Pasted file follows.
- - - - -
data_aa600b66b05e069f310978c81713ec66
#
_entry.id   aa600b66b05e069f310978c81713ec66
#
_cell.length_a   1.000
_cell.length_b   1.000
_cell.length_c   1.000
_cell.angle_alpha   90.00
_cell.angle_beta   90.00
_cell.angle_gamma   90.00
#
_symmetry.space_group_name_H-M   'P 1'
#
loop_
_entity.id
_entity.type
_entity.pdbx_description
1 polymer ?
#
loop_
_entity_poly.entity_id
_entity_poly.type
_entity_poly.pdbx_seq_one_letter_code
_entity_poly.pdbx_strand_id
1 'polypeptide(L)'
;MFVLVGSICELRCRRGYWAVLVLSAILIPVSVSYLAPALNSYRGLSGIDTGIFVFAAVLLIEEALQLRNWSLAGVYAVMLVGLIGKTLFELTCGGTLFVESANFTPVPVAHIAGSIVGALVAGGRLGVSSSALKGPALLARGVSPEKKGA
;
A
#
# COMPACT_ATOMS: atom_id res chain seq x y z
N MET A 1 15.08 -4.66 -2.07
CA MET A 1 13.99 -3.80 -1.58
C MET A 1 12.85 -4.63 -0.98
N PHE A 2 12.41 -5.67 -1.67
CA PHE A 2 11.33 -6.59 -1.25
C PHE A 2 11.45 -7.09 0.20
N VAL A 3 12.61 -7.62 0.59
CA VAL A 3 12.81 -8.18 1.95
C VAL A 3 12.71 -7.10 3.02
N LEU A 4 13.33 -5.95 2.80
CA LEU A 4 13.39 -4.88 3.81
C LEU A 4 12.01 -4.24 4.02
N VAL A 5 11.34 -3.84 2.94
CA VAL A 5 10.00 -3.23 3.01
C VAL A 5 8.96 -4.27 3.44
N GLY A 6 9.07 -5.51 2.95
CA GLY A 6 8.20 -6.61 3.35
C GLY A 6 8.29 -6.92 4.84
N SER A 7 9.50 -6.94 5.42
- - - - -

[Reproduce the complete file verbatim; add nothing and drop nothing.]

data_aa600b66b05e069f310978c81713ec66
#
_entry.id   aa600b66b05e069f310978c81713ec66
#
_cell.length_a   1.000
_cell.length_b   1.000
_cell.length_c   1.000
_cell.angle_alpha   90.00
_cell.angle_beta   90.00
_cell.angle_gamma   90.00
#
_symmetry.space_group_name_H-M   'P 1'
#
loop_
_entity.id
_entity.type
_entity.pdbx_description
1 polymer ?
#
loop_
_entity_poly.entity_id
_entity_poly.type
_entity_poly.pdbx_seq_one_letter_code
_entity_poly.pdbx_strand_id
1 'polypeptide(L)'
;MFVLVGSICELRCRRGYWAVLVLSAILIPVSVSYLAPALNSYRGLSGIDTGIFVFAAVLLIEEALQLRNWSLAGVYAVMLVGLIGKTLFELTCGGTLFVESANFTPVPVAHIAGSIVGALVAGGRLGVSSSALKGPALLARGVSPEKKGA
;
A
#
# COMPACT_ATOMS: atom_id res chain seq x y z
N MET A 1 15.08 -4.66 -2.07
CA MET A 1 13.99 -3.80 -1.58
C MET A 1 12.85 -4.63 -0.98
N PHE A 2 12.41 -5.67 -1.67
CA PHE A 2 11.33 -6.59 -1.25
C PHE A 2 11.45 -7.09 0.20
N VAL A 3 12.61 -7.62 0.59
CA VAL A 3 12.81 -8.18 1.95
C VAL A 3 12.71 -7.10 3.02
N LEU A 4 13.33 -5.95 2.80
CA LEU A 4 13.39 -4.88 3.81
C LEU A 4 12.01 -4.24 4.02
N VAL A 5 11.34 -3.84 2.94
CA VAL A 5 10.00 -3.23 3.01
C VAL A 5 8.96 -4.27 3.44
N GLY A 6 9.07 -5.51 2.95
CA GLY A 6 8.20 -6.61 3.35
C GLY A 6 8.29 -6.92 4.84
N SER A 7 9.50 -6.94 5.42